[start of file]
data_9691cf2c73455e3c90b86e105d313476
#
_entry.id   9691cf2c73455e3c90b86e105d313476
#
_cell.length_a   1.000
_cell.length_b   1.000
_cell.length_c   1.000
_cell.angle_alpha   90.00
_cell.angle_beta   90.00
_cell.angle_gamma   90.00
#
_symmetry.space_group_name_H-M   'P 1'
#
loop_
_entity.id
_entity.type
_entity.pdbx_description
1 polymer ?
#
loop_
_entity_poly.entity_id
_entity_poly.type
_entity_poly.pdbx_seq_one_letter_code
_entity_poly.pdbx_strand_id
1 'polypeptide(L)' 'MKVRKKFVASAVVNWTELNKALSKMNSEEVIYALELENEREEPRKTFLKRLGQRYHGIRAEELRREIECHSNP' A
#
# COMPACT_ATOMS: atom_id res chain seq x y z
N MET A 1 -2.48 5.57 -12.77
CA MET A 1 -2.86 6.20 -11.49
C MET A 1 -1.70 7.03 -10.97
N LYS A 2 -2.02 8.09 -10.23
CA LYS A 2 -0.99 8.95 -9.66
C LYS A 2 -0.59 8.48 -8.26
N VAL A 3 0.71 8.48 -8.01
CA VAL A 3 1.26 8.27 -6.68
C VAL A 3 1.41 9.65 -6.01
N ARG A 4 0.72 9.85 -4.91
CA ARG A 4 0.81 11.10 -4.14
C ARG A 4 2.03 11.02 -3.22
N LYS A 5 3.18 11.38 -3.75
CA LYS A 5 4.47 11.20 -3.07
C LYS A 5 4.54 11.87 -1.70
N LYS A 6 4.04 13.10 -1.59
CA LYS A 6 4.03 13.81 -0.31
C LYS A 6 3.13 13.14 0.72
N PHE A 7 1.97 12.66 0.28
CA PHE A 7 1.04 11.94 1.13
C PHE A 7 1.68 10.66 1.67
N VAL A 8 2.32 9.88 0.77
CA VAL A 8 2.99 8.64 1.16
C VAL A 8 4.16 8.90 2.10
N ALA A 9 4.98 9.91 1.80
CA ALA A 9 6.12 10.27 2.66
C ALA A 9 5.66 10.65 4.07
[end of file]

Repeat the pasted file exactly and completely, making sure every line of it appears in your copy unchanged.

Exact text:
data_9691cf2c73455e3c90b86e105d313476
#
_entry.id   9691cf2c73455e3c90b86e105d313476
#
_cell.length_a   1.000
_cell.length_b   1.000
_cell.length_c   1.000
_cell.angle_alpha   90.00
_cell.angle_beta   90.00
_cell.angle_gamma   90.00
#
_symmetry.space_group_name_H-M   'P 1'
#
loop_
_entity.id
_entity.type
_entity.pdbx_description
1 polymer ?
#
loop_
_entity_poly.entity_id
_entity_poly.type
_entity_poly.pdbx_seq_one_letter_code
_entity_poly.pdbx_strand_id
1 'polypeptide(L)' 'MKVRKKFVASAVVNWTELNKALSKMNSEEVIYALELENEREEPRKTFLKRLGQRYHGIRAEELRREIECHSNP' A
#
# COMPACT_ATOMS: atom_id res chain seq x y z
N MET A 1 -2.48 5.57 -12.77
CA MET A 1 -2.86 6.20 -11.49
C MET A 1 -1.70 7.03 -10.97
N LYS A 2 -2.02 8.09 -10.23
CA LYS A 2 -0.99 8.95 -9.66
C LYS A 2 -0.59 8.48 -8.26
N VAL A 3 0.71 8.48 -8.01
CA VAL A 3 1.26 8.27 -6.68
C VAL A 3 1.41 9.65 -6.01
N ARG A 4 0.72 9.85 -4.91
CA ARG A 4 0.81 11.10 -4.14
C ARG A 4 2.03 11.02 -3.22
N LYS A 5 3.18 11.38 -3.75
CA LYS A 5 4.47 11.20 -3.07
C LYS A 5 4.54 11.87 -1.70
N LYS A 6 4.04 13.10 -1.59
CA LYS A 6 4.03 13.81 -0.31
C LYS A 6 3.13 13.14 0.72
N PHE A 7 1.97 12.66 0.28
CA PHE A 7 1.04 11.94 1.13
C PHE A 7 1.68 10.66 1.67
N VAL A 8 2.32 9.88 0.77
CA VAL A 8 2.99 8.64 1.16
C VAL A 8 4.16 8.90 2.10
N ALA A 9 4.98 9.91 1.80
CA ALA A 9 6.12 10.27 2.66
C ALA A 9 5.66 10.65 4.07